Thanksgiving is my favorite holiday. It’s hard for retail’s darker angels to parasitize a celebration that is essentially an observation of gratitude. And I’ve got a lot to be thankful for. This year I’m thankful that we’ve made it through to the end of the season in relatively good order. We’ve had our challenges.
The weather didn’t help this year. The exceptionally cool, overcast summer caused the heat loving crops like sweet peppers, tomatoes and eggplant to grow slowly. Then, all of a sudden we had 104 degree temperatures and the peppers especially, weren’t ready for it. Almost every pepper got roasted on one side by the blaze of the sun; an almost total crop loss. But that’s farming. Thankfully, other crops preferred the cool weather, and the tomatoes struggled through against the odds– maybe not it the quantities that I needed to afford our supporters a nice U-Pick this year, but there’s always next year.
Family life was far more challenging than farming this year. Julia was diagnosed with Stage 4 metastatic breast cancer. There were anxious months of appointments and waiting, tests and waiting, struggles with the insurance company and waiting, prescriptions prescribed and waiting. Thankfully, things could be a lot worse. Julia was accepted into the breast cancer program at UCSF and her program treatment has begun. She feels like she’s in good hands. The prognosis for managing the disease is good, and she feels well when she’s not feeling the side-effects of the chemo drugs. I want to thank Gayle, our book keeper, and Shelley, your CSA administrator, and all of Julia’s friends, for the support and loving attention they’ve given her.
This year I’ve sometimes felt distracted and stressed by the competing demands of farm and family, but thankfully Julia and I have got a great crew of people helping us out. I especially want to thank Gildardo, Jose, Ramon and Nato for keeping all the plantings on schedule. I first hired these men when I worked at Riverside Farms back in the early 90s. Then they worked with me when I was a founding partner in Happy Boy Farms. I’ve always been able to count on their work ethic and good will, but this year, seeing the worries I had, they really kicked it up a notch. I also want to thank Manuel, Lourdes, and Guillermo for their attentive work packing, and Elias, Adam, Miguel, and Gerardo for all their help with the driving chores. Thanks to our crew, Mariquita Farm’s fields are looking filled out, well groomed, and winter ready.
Julia’s diagnosis has prompted us to reassess our priorities. The Two Small Farms CSA program started out over eight years ago when Julia and Jeanne would meet each other in the park with little kids pulling on their legs. They talked about what it meant to be married to farms and farmers. They speculated that two small, too small, struggling farms might not have to struggle so much if they cooperated, and that two struggling farmwife/mothers might not have to work so hard if they shared tasks. So Two Small Farms was born; Jeanne, Stephen, Julia and I working together to solve problems. And thanks to you all, our community of supporters, for eight years, the Two Small Farms CSA has been a success.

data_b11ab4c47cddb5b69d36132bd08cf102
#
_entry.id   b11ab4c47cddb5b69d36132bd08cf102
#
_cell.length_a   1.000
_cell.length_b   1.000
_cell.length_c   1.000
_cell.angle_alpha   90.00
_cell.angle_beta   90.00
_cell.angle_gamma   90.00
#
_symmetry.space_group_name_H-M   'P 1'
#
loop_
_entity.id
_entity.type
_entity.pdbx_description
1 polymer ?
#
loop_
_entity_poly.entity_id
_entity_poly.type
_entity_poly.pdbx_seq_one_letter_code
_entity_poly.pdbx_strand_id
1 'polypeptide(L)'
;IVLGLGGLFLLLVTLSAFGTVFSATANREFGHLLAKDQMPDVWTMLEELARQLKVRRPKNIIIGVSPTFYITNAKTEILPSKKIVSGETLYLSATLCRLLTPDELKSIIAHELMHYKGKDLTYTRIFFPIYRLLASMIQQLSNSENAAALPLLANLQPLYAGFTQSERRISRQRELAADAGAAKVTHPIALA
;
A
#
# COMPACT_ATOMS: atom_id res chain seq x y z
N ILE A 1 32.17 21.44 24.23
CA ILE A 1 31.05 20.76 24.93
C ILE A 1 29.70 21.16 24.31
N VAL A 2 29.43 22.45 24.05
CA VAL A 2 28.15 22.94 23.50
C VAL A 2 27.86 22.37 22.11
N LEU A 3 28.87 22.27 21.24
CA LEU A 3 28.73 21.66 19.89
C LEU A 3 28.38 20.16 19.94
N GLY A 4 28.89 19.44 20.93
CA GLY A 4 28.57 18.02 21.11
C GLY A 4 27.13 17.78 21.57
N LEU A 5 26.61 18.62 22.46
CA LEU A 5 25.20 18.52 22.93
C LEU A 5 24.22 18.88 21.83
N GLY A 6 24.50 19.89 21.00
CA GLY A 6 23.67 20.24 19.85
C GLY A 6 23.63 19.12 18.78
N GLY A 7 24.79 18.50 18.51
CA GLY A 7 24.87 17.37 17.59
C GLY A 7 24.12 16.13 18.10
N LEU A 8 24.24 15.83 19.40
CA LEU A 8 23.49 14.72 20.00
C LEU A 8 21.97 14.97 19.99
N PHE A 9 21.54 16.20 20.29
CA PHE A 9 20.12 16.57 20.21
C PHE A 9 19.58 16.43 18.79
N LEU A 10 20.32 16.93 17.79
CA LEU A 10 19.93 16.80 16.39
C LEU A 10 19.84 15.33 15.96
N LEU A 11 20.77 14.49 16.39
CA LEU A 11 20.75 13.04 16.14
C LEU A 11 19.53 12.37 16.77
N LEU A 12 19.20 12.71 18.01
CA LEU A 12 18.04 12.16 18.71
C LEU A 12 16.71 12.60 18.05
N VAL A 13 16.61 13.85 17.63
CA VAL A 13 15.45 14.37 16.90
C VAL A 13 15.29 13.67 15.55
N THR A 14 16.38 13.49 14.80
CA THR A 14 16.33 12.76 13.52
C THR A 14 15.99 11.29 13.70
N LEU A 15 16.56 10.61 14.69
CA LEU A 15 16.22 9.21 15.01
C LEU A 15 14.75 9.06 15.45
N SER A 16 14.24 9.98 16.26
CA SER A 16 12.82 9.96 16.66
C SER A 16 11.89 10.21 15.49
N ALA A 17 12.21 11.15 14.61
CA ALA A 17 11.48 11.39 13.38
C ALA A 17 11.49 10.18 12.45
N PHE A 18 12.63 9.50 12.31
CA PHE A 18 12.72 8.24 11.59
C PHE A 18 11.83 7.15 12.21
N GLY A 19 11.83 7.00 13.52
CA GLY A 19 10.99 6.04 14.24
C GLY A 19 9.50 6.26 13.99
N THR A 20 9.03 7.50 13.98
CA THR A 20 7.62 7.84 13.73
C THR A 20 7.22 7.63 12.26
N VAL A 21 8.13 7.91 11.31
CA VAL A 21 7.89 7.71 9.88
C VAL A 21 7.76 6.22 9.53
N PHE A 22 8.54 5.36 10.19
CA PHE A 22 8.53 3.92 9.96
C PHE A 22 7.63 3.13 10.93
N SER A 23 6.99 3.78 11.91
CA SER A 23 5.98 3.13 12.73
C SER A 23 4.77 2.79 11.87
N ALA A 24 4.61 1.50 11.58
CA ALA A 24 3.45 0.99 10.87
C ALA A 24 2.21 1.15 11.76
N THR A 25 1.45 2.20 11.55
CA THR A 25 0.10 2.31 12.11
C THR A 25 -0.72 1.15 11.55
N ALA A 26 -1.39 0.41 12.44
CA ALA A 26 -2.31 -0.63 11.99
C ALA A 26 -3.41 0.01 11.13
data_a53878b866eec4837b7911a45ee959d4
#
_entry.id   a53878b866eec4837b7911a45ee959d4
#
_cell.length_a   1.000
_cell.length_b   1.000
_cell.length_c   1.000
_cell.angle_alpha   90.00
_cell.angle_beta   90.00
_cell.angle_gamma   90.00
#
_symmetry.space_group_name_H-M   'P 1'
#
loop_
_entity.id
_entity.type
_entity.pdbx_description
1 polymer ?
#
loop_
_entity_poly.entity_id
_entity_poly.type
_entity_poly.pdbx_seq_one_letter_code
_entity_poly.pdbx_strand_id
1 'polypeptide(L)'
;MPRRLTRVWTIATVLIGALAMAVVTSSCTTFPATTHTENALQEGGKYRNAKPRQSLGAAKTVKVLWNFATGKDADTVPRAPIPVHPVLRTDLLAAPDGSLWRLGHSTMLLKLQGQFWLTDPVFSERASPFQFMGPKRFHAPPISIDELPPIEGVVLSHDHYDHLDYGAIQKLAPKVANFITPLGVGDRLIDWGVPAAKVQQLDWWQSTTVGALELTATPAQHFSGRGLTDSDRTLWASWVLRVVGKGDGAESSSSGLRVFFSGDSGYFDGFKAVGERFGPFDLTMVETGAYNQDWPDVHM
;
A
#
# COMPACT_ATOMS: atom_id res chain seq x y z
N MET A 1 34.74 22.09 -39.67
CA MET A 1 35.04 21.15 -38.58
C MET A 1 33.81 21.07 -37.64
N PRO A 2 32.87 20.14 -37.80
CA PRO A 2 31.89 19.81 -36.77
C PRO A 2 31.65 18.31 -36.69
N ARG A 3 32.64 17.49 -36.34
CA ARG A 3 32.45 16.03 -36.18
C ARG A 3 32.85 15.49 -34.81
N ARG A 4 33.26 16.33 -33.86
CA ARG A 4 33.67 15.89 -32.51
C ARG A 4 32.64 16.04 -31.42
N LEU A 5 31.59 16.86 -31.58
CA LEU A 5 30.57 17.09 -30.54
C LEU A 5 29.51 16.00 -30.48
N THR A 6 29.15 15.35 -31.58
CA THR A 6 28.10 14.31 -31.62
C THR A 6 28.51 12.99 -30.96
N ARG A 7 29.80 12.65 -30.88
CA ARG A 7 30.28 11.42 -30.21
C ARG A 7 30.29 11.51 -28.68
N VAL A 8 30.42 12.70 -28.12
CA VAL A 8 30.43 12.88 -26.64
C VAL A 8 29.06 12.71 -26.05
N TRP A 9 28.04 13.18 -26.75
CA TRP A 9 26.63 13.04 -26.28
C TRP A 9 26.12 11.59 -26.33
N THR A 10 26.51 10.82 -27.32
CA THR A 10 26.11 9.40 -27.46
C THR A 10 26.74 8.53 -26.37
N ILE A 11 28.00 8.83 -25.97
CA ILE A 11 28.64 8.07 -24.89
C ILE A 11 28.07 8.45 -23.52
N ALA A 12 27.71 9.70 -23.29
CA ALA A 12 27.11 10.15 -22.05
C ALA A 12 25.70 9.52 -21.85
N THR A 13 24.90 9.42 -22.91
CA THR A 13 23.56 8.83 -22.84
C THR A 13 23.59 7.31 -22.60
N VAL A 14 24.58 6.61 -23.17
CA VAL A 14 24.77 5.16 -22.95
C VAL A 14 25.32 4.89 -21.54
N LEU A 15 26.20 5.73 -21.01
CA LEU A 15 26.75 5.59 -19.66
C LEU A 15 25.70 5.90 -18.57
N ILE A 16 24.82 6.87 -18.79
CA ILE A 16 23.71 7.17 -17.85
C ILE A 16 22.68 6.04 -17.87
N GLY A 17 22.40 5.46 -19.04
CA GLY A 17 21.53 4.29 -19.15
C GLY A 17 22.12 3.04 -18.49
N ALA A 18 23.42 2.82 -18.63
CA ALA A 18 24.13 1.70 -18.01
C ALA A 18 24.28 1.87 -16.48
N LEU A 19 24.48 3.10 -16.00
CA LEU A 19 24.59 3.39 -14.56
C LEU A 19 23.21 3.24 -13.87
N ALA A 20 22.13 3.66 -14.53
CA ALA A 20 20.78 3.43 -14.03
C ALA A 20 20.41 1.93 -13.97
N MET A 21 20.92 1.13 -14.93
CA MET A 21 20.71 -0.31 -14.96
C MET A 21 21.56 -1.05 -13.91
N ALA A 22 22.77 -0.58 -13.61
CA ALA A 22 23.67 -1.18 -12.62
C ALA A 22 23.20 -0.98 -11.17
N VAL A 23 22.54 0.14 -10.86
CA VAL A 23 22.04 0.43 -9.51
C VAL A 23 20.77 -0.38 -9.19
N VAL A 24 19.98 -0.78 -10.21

A lot has changed in eight years. The kids are older now and aren’t pulling on our legs any longer, only stretching our patience- and our minds- at times. Each farm has developed into a sturdy little business; High Ground Organics with a new ranch, a farm stand, and a farmers’ market stall, Mariquita Farm with a restaurant delivery route, a bulk sales delivery program, and additional leased acreage to farm. Julia has “retired.” She works too hard and she likes to work too much to actually stop doing things for the farm, but she needs the liberty to pay attention to her health. I need to focus my efforts on our issues and can no longer hold up our end of the Two Small Farms partnership. I’m not “retiring” from farming or from community supported agriculture; that’s not an option or a desire. But each of the two small farms is now strong enough and diversified enough to stand alone, and I want to focus on a farming program and business plan that fits my life. Starting in the 2011 season Two Small Farms CSA will once again become two small farms; still small, but no longer “too small.” And finally, I want to thank Jeanne and Stephen and the crew at High Ground Organics for eight great years of growing together.
Going forward, each farm’s CSA share-box prices and policies will stay the same in the 2011 harvest year, and the quality and variety of the produce we each grow for you can even get better. Look for details on how we’re dividing up the csa delivery routes between High Ground Organics and Mariquita Farm in our Two Small Farms December newsletter. And thank you for all your support.
copyright 2010 Andy Griffin
Julia’s Note: so… this is the same letter we’re sending out to our Two Small Farms list… but we likely won’t send the same letter in the future? and me? well… I’ve started a little blog about this cancer nonsense called Four Crying Out Loud (stage 4 cancer… get it?). And while the docs tell me “I will likely ultimately die from this disease” we’re looking at it as a chronic thing, with decades left in me. I feel good nearly all days, and I’m fired up about life. Yoga, kids, cooking, farming, traveling, art, music, all of it. Let’s just say it’s not the last you’ve heard from me. love, Julia
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